CBS/AP October 25, 2018, 2:41 AM Chevron agrees to pay $163 million on fine and upgrades to end probes
SAN FRANCISCO — Chevron Corp. has agreed to pay a nearly $3 million fine and spend $160 million on environmental improvements and upgrading oil refineries to resolve allegations the company violated pollution laws, federal officials said Wednesday.
The Department of Justice said the agreement ends investigations in four states where Chevron's refineries caught fire or released harmful chemicals. The settlement calls for it to spend $10 million on environmental projects in the four states — California, Mississippi, Utah and Hawaii.
The San Ramon, California-based company agreed to spend $150 million upgrading refineries throughout the country.
The DOJ said the $2.95 million fine will resolve several regulatory investigations, including the 2013 explosion and fire in Pascagoula, Mississippi, that killed a Chevron worker and a 2012 fire at its Richmond, California, facility that prompted 14,000 residents to be evacuated.
"As part of this settlement, Chevron U.S.A. Inc. has agreed to significant investments at its refineries to enhance the safety and reliability of operations," company spokesman Braden Reddall said. "We believe these measures build on existing efforts to enhance safe practices at Chevron refineries."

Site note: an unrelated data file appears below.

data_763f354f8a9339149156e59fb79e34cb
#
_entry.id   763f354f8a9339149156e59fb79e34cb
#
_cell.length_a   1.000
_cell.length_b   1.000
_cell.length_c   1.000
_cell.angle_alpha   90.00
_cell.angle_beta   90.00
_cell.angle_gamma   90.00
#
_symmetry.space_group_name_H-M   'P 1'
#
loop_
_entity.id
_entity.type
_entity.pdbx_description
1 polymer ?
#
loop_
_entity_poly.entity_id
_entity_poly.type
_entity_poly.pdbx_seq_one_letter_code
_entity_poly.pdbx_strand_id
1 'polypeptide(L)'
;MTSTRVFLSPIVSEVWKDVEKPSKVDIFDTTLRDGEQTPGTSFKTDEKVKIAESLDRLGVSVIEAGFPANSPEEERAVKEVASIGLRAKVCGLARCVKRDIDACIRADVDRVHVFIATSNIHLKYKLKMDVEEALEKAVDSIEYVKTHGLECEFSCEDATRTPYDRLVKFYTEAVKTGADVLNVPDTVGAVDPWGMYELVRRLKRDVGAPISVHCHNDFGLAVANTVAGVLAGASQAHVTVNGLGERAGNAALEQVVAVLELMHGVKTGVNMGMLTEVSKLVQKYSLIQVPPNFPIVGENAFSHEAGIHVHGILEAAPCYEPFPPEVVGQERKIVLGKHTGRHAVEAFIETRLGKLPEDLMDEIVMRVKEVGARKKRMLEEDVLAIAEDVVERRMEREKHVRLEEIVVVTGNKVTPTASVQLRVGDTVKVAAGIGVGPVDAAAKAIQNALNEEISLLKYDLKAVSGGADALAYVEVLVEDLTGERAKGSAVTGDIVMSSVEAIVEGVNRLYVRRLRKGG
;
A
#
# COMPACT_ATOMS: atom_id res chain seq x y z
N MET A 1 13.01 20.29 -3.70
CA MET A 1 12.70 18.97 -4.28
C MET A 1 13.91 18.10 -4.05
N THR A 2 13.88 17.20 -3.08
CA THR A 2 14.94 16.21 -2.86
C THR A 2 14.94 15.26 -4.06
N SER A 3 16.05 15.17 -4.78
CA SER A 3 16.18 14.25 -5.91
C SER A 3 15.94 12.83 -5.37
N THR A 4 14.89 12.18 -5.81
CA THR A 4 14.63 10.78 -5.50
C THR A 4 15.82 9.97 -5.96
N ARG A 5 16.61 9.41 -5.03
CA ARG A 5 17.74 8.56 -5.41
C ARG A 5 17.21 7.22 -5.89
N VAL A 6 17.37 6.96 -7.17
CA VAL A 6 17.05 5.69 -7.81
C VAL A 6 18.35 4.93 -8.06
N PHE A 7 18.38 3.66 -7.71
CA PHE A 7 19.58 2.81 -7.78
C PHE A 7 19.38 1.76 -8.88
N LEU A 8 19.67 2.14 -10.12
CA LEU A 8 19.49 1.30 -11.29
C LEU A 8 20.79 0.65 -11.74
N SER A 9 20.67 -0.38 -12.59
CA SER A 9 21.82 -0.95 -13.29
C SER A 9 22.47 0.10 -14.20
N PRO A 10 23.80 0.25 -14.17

Chevron in 2013 paid $2 million in fines and restitution and pleaded no contest to six charges related to the Richmond fire, which sent thousands of residents to hospitals, many complaining of respiratory problems. Chevron entered the plea to charges filed by the California Attorney General's Office and the Contra Costa District Attorney's Office, including failing to correct deficiencies in equipment and failing to require the use of certain equipment to protect employees from potential harm.
It also agreed to spend $20 million on improving the Richmond facility to settle claims made by California regulators.
The Richmond refinery had some flaring this past New Year's Eve and New Year's Day, but company spokesperson Braden Reddall downplayed it. He told CBS San Francisco flaring is meant to burn off vapors safely.
"We recognize the sight of flares may cause concern, but we want to assure the community that flares are a highly regulated safety device monitored by the air district, used in refineries to relieve pressure," the company said in a statement.